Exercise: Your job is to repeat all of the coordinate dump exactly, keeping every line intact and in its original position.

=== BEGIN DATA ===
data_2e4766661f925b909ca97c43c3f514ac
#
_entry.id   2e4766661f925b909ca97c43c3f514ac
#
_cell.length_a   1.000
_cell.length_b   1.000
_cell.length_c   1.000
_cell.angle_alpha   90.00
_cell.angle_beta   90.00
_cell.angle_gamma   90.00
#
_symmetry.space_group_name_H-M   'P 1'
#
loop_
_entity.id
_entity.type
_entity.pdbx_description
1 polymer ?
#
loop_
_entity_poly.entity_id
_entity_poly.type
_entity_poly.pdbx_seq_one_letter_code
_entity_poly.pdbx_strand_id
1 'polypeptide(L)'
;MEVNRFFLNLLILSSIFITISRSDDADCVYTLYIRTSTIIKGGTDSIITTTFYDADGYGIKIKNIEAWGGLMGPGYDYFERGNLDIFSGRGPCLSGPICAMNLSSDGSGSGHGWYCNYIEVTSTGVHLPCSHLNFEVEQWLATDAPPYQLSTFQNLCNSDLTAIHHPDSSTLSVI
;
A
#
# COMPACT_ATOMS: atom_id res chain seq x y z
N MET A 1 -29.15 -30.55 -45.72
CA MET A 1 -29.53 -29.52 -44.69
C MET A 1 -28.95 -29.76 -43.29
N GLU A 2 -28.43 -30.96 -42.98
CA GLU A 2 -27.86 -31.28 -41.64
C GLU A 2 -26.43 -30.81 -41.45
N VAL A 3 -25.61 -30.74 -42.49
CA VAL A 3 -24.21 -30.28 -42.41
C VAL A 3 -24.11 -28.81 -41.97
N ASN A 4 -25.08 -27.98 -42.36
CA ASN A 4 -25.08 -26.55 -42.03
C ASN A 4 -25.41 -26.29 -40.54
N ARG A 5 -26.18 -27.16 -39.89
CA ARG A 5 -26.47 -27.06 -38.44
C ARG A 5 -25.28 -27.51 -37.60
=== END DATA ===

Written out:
data_2e4766661f925b909ca97c43c3f514ac
#
_entry.id   2e4766661f925b909ca97c43c3f514ac
#
_cell.length_a   1.000
_cell.length_b   1.000
_cell.length_c   1.000
_cell.angle_alpha   90.00
_cell.angle_beta   90.00
_cell.angle_gamma   90.00
#
_symmetry.space_group_name_H-M   'P 1'
#
loop_
_entity.id
_entity.type
_entity.pdbx_description
1 polymer ?
#
loop_
_entity_poly.entity_id
_entity_poly.type
_entity_poly.pdbx_seq_one_letter_code
_entity_poly.pdbx_strand_id
1 'polypeptide(L)'
;MEVNRFFLNLLILSSIFITISRSDDADCVYTLYIRTSTIIKGGTDSIITTTFYDADGYGIKIKNIEAWGGLMGPGYDYFERGNLDIFSGRGPCLSGPICAMNLSSDGSGSGHGWYCNYIEVTSTGVHLPCSHLNFEVEQWLATDAPPYQLSTFQNLCNSDLTAIHHPDSSTLSVI
;
A
#
# COMPACT_ATOMS: atom_id res chain seq x y z
N MET A 1 -29.15 -30.55 -45.72
CA MET A 1 -29.53 -29.52 -44.69
C MET A 1 -28.95 -29.76 -43.29
N GLU A 2 -28.43 -30.96 -42.98
CA GLU A 2 -27.86 -31.28 -41.64
C GLU A 2 -26.43 -30.81 -41.45
N VAL A 3 -25.61 -30.74 -42.49
CA VAL A 3 -24.21 -30.28 -42.41
C VAL A 3 -24.11 -28.81 -41.97
N ASN A 4 -25.08 -27.98 -42.36
CA ASN A 4 -25.08 -26.55 -42.03
C ASN A 4 -25.41 -26.29 -40.54
N ARG A 5 -26.18 -27.16 -39.89
CA ARG A 5 -26.47 -27.06 -38.44
C ARG A 5 -25.28 -27.51 -37.60